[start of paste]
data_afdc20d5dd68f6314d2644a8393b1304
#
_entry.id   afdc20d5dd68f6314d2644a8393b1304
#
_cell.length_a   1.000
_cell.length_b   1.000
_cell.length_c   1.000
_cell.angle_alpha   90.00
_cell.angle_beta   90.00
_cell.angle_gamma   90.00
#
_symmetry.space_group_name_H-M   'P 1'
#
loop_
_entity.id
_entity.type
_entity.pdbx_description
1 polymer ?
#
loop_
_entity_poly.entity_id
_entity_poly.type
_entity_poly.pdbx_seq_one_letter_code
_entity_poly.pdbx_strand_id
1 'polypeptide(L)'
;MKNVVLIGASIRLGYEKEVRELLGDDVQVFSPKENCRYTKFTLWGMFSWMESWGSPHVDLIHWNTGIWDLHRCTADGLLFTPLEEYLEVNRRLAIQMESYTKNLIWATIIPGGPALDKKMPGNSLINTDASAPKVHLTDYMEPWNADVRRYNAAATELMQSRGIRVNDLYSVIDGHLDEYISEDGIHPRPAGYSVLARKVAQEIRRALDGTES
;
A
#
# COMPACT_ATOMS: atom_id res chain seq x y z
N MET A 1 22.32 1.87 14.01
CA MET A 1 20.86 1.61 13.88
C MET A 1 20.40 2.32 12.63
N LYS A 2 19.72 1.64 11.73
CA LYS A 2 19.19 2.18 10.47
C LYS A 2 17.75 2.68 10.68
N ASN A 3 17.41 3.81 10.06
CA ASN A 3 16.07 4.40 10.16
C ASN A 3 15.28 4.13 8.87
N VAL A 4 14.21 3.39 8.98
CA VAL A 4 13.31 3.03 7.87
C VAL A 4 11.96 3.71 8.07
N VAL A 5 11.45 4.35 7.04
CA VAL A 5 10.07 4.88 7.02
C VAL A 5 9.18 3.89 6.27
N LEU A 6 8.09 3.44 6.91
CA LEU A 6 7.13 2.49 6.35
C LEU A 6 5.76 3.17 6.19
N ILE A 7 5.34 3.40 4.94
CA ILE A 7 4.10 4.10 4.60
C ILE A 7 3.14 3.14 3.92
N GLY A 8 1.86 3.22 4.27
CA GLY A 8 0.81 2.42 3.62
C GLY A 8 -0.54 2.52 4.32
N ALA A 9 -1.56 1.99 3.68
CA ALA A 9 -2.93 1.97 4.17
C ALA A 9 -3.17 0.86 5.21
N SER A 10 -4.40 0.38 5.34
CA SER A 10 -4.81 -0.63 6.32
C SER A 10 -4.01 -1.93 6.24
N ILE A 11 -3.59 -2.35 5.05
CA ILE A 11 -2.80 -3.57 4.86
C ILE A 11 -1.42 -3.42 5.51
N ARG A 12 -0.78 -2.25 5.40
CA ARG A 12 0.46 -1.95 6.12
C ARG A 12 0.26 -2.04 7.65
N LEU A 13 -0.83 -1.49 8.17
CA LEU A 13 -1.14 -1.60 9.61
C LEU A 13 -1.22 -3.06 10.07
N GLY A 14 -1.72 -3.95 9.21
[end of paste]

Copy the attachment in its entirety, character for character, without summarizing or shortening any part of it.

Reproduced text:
data_afdc20d5dd68f6314d2644a8393b1304
#
_entry.id   afdc20d5dd68f6314d2644a8393b1304
#
_cell.length_a   1.000
_cell.length_b   1.000
_cell.length_c   1.000
_cell.angle_alpha   90.00
_cell.angle_beta   90.00
_cell.angle_gamma   90.00
#
_symmetry.space_group_name_H-M   'P 1'
#
loop_
_entity.id
_entity.type
_entity.pdbx_description
1 polymer ?
#
loop_
_entity_poly.entity_id
_entity_poly.type
_entity_poly.pdbx_seq_one_letter_code
_entity_poly.pdbx_strand_id
1 'polypeptide(L)'
;MKNVVLIGASIRLGYEKEVRELLGDDVQVFSPKENCRYTKFTLWGMFSWMESWGSPHVDLIHWNTGIWDLHRCTADGLLFTPLEEYLEVNRRLAIQMESYTKNLIWATIIPGGPALDKKMPGNSLINTDASAPKVHLTDYMEPWNADVRRYNAAATELMQSRGIRVNDLYSVIDGHLDEYISEDGIHPRPAGYSVLARKVAQEIRRALDGTES
;
A
#
# COMPACT_ATOMS: atom_id res chain seq x y z
N MET A 1 22.32 1.87 14.01
CA MET A 1 20.86 1.61 13.88
C MET A 1 20.40 2.32 12.63
N LYS A 2 19.72 1.64 11.73
CA LYS A 2 19.19 2.18 10.47
C LYS A 2 17.75 2.68 10.68
N ASN A 3 17.41 3.81 10.06
CA ASN A 3 16.07 4.40 10.16
C ASN A 3 15.28 4.13 8.87
N VAL A 4 14.21 3.39 8.98
CA VAL A 4 13.31 3.03 7.87
C VAL A 4 11.96 3.71 8.07
N VAL A 5 11.45 4.35 7.04
CA VAL A 5 10.07 4.88 7.02
C VAL A 5 9.18 3.89 6.27
N LEU A 6 8.09 3.44 6.91
CA LEU A 6 7.13 2.49 6.35
C LEU A 6 5.76 3.17 6.19
N ILE A 7 5.34 3.40 4.94
CA ILE A 7 4.10 4.10 4.60
C ILE A 7 3.14 3.14 3.92
N GLY A 8 1.86 3.22 4.27
CA GLY A 8 0.81 2.42 3.62
C GLY A 8 -0.54 2.52 4.32
N ALA A 9 -1.56 1.99 3.68
CA ALA A 9 -2.93 1.97 4.17
C ALA A 9 -3.17 0.86 5.21
N SER A 10 -4.40 0.38 5.34
CA SER A 10 -4.81 -0.63 6.32
C SER A 10 -4.01 -1.93 6.24
N ILE A 11 -3.59 -2.35 5.05
CA ILE A 11 -2.80 -3.57 4.86
C ILE A 11 -1.42 -3.42 5.51
N ARG A 12 -0.78 -2.25 5.40
CA ARG A 12 0.46 -1.95 6.12
C ARG A 12 0.26 -2.04 7.65
N LEU A 13 -0.83 -1.49 8.17
CA LEU A 13 -1.14 -1.60 9.61
C LEU A 13 -1.22 -3.06 10.07
N GLY A 14 -1.72 -3.95 9.21